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William Thompson Forum

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The William Thompson Forum is a series of talks and discussions on urgent questions of societal relevance in Ireland and overseas.

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WILLIAM THOMPSON FORUM

The Cork-based philosopher, politician and social reformer William Thompson (1775–1833) was a progressive thinker and a champion of equality, women’s rights, vegetarianism, trade unionism and the cooperative movement. Over the course of his career, he evolved from an advocate of utilitarianism to a pioneering critic of capitalism, and influenced the writings of Karl Marx. James Connolly, a key Irish republican, trade union leader and cofounder of the Labour Party, named him the first Irish socialist.

The William Thompson Forum, initiated and developed by SIRIUS, is a series of talks and discussions, celebrating and informed by Thompson’s ideas and legacy. It covers urgent questions of social relevance in Ireland and overseas: inequality, racism, the housing crisis, the politics of care, colonial narratives, civic action. Speakers include scholars, activists, community organisers and arts professionals. Each contributor gives a thirty-minute presentation on a given topic informed by their research and practice, followed by a thirty-minute Q&A moderated by a member of SIRIUS staff.

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Free; registration via Eventbrite. A Zoom link to your selected event will be sent to you in the ticket order email confirmation. These Zoom access details will also work for all other events in the programme.

Conor McCabe

Equality, Community and the Problem of Irish Finance: Challenges, Blockages, Solutions

Tuesday, 6 April 2021, 19.00–20.00, Zoom

Finance in Ireland has a complicated relationship with the state. This talk examines the resulting inequalities and lack of social investment in communities across the country, and explores environmental and feminist economic strategies for a more progressive and democratic financial system.

Conor McCabe is a researcher and collaborator with political, trade union and community groups. His books include Sins of the Father: The Decisions That Shaped the Irish Economy (2013) and Money (2018).

Ronit Lentin

“It was not a question of race, the Gardaí were only doing their job”: Race, Racism and Denial in Ireland

Tuesday, 27 April 2021, 19.00–20.00, Zoom

Soon after armed Gardaí killed George Nkencho on 30 December 2020, it became clear that many lies were being told.In the face of claims that “it was not a question of race, the Gardaí were only doing their job,” and despite the exploitation of the killing by the far right, the many lies make clear that race was a central factor in Nkencho’s death. This talk unpacks misconceptions about race and racism both theoretically and politically. It argues that denying the centrality of race and state racism in Ireland perpetuates a broader denial that race is central to Irish social relations, and uses the example of the Direct Provision scheme to assert that Ireland follows a regime of race despite the Irish people’s own colonised and racialised past – or perhaps because of it.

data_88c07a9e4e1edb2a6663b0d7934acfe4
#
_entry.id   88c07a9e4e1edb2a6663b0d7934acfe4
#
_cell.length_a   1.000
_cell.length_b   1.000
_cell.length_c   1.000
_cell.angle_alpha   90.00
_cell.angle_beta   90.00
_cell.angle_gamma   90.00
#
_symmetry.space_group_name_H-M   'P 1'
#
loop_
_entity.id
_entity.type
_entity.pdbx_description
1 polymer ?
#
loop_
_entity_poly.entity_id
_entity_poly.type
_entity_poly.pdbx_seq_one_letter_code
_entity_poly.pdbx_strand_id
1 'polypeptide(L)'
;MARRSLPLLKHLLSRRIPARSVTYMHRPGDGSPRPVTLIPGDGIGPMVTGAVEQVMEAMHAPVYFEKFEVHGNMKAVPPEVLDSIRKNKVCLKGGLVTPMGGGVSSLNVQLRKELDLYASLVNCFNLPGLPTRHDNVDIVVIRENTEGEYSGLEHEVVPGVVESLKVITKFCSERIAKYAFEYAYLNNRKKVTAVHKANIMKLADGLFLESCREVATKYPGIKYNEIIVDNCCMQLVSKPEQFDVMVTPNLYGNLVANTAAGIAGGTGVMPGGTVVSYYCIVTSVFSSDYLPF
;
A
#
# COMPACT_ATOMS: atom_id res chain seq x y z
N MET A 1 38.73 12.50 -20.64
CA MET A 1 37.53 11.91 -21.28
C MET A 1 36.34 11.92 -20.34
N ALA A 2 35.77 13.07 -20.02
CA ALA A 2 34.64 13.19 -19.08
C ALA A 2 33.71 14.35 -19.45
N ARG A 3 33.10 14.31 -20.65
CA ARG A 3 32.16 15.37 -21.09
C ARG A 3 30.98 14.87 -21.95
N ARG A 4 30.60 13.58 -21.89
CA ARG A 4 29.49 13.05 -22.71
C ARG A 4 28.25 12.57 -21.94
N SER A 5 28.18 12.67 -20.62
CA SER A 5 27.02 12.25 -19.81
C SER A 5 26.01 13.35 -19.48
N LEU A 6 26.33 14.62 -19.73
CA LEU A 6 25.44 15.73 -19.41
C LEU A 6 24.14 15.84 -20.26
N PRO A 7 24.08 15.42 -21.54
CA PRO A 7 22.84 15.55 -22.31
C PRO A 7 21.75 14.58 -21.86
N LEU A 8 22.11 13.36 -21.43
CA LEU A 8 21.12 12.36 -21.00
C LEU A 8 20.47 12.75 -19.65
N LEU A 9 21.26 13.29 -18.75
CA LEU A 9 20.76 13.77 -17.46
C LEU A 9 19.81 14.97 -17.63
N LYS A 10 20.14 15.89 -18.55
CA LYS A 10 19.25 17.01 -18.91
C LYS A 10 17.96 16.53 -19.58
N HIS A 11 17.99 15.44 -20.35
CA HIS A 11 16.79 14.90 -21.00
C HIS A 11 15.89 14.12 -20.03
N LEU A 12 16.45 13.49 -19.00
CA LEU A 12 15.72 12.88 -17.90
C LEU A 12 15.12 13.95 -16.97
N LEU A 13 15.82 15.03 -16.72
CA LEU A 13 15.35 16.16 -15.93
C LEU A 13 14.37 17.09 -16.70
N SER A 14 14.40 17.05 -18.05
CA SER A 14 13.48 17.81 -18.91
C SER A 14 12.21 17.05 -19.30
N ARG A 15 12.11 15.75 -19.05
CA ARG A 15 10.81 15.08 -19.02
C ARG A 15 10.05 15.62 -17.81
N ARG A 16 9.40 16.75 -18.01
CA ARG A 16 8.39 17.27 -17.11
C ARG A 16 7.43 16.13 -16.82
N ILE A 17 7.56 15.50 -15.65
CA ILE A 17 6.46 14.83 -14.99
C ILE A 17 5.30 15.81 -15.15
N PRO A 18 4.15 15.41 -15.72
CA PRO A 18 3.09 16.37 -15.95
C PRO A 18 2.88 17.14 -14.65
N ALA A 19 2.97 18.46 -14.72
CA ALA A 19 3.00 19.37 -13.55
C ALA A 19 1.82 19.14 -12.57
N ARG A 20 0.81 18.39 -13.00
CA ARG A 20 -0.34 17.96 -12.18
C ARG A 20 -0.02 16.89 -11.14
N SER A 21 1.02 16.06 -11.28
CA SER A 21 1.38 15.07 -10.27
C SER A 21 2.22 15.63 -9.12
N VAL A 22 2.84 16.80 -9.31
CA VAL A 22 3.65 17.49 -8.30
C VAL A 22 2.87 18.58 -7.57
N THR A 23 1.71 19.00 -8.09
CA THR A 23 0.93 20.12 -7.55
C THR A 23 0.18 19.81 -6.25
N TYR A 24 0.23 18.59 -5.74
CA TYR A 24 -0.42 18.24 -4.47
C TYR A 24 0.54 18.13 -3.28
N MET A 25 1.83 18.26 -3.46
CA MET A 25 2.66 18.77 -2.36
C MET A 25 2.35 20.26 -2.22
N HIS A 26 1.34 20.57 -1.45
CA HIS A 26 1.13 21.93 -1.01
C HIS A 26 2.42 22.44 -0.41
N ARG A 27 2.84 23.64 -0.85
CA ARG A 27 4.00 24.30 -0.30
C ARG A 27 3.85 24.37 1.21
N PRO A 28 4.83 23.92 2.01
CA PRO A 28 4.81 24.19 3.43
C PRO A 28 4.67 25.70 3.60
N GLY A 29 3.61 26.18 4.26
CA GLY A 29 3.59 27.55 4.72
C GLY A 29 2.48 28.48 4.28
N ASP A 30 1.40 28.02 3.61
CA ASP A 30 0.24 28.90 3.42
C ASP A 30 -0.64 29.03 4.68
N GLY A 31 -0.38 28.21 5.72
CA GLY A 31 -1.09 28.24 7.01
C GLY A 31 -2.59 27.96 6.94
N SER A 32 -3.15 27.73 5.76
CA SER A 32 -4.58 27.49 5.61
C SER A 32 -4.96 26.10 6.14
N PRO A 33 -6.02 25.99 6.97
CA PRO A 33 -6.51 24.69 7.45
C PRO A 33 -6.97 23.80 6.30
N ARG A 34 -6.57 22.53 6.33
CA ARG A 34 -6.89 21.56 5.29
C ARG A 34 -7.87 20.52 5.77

Ronit Lentin is a retired Associate Professor of Sociology, Trinity College Dublin. Her books include Traces of Racial Exception: Racializing Israeli Settler Colonialism (2018); Enforced Silence: Academic Freedom, Palestine and the Criticism of Israel (with David Landy and Conor McCarthy, 2020); and Disavowing Asylum: Documenting Ireland’s Asylum Industrial Complex (with Vukašin Nedeljković, forthcoming 2021).

Stephen Howe

Empires and Socialisms in Irish History and Future

Tuesday, 18 May 2021, 19.00–20.00, Zoom

Irish socialists have always had a complex relationship with the idea of empire. Within the British Imperial system, Irish people were, at different times and places, either the colonisers or the colonised. Attitudes to empire are always intertwined with questions and conflicts over national identity: in some eyes, modern conflict in Northern Ireland is viewed as an anti-colonial struggle, while others see the contemporary Republic as a postcolonial or neocolonial entity. This talk attempts a broad, and admittedly opinionated, survey of these historical debates and their legacies for the political present and future.

Stephen Howe is a Senior Research Fellow in History, University of Bristol and a Senior Research Associate at Nuffield College, Oxford University. His books include Anticolonialism in British Politics: The Left and the End of Empire 1918–1964 (1993); Afrocentrism: Mythical Pasts and Imagined Homes (1998); Ireland and Empire: Colonial Legacies in Irish History and Culture (2000); and Empire: A Very Short Introduction (2002).

Eve Olney

The Living Commons: Reconfiguring the Social for Unknown Futures

Tuesday, 22 June 2021, 19.00–20.00, Zoom

The Living Commons is a holistic, social and ecological living, working and learning scheme in Cork city with a focus on aiding the economic and culturally disadvantaged. It is informed by Murray Bookchin’s concept of communalism/libertarian municipalism; Cornelius Castoriadis’s ‘project of autonomy’ as an alternative ‘social imaginary’; and Silvia Federici’s challenges to the patriarchy. This talk explores the project’s conceptual framework, past and current developments, and objectives around social change.

Eve Olney is an artist, activist, educator and researcher. Her latest essays can be found in Passepartout’s issue 40, ‘New Infrastructures’ (2021) and the book Enlightenment and Ecology: The Legacy of Murray Bookchin in the 21st Century (2021).

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